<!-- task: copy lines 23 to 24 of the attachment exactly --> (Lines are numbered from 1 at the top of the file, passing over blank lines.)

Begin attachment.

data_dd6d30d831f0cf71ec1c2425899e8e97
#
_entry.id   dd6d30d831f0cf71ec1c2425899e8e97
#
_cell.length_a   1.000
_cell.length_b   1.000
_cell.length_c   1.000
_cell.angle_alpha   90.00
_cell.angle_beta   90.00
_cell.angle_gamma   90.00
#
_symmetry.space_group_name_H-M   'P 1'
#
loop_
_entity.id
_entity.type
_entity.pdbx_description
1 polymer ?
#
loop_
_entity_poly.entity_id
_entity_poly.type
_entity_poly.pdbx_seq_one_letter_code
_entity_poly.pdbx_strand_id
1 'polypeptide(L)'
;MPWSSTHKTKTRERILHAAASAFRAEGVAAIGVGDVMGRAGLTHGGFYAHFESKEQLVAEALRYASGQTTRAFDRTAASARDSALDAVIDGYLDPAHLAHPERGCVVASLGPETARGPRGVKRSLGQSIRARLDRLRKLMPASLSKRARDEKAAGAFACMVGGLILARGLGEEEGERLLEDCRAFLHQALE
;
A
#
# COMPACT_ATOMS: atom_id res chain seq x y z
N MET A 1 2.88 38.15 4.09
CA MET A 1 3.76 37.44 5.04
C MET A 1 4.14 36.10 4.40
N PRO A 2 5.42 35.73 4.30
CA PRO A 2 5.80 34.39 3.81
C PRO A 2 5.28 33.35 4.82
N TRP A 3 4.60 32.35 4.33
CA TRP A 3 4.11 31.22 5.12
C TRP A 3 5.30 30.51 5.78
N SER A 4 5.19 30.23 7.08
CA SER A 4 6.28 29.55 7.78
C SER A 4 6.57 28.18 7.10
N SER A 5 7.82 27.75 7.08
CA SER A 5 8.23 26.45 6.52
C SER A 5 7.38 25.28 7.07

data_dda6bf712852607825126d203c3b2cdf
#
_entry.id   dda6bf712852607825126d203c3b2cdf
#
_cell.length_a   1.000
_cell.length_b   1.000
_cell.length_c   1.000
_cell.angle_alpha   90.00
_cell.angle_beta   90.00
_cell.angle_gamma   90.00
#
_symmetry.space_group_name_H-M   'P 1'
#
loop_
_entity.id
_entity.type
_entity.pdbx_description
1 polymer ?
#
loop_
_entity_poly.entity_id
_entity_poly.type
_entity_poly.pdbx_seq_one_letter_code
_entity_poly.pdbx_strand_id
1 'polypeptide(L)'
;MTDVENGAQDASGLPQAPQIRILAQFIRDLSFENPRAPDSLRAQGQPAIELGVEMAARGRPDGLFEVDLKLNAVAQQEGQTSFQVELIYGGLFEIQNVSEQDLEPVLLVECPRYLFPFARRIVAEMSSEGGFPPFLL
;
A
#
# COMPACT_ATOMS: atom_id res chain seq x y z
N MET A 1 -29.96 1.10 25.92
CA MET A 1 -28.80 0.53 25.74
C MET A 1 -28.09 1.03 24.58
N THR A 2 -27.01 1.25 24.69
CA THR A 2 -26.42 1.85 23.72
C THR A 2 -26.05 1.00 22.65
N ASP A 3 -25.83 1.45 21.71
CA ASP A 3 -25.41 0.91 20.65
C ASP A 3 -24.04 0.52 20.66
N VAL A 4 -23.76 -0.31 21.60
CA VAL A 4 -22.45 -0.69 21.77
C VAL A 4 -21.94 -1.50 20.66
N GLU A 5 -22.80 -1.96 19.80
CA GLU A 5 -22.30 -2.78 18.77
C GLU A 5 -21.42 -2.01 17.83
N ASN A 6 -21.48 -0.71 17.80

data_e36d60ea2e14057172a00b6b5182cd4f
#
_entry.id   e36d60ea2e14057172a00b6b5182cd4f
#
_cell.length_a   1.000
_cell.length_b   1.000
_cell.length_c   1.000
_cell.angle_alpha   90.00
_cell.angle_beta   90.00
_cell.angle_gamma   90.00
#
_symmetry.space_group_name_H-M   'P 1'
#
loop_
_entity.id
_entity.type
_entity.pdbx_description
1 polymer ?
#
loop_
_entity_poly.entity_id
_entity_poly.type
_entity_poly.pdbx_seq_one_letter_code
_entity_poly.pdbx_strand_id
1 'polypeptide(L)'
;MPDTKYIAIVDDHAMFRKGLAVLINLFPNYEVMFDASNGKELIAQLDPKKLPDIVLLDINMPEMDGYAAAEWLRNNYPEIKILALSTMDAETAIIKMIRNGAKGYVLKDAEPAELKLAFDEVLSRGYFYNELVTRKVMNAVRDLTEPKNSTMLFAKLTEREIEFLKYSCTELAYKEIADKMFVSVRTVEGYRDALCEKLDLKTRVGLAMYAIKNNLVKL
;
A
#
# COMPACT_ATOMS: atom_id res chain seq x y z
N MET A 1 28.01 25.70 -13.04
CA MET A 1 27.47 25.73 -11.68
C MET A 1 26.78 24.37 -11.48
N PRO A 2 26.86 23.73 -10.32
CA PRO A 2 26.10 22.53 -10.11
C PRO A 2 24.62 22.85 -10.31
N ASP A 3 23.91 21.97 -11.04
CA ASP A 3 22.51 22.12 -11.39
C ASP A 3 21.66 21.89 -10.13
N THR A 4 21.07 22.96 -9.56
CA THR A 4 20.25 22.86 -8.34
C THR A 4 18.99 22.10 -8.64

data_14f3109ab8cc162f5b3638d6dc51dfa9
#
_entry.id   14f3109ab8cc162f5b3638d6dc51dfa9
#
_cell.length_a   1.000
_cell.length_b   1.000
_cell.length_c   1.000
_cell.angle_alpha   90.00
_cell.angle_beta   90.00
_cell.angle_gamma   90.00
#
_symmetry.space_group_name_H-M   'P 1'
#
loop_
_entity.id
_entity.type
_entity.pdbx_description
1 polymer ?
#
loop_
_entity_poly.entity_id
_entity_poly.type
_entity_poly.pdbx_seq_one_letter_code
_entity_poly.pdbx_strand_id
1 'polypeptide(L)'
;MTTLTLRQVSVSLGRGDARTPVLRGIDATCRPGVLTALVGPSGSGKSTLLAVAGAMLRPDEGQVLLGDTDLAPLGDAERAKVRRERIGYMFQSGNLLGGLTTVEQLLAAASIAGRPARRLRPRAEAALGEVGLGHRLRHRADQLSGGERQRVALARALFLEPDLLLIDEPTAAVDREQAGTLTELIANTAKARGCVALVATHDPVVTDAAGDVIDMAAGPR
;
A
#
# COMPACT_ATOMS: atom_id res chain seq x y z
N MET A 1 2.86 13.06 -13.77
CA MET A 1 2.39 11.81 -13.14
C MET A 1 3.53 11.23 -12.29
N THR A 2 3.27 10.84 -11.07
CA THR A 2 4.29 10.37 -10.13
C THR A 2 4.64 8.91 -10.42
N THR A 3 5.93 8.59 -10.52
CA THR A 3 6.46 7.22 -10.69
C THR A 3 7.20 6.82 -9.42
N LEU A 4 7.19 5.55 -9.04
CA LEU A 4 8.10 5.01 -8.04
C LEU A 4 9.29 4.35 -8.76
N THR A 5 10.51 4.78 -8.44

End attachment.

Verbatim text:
_entity_poly.pdbx_seq_one_letter_code
_entity_poly.pdbx_strand_id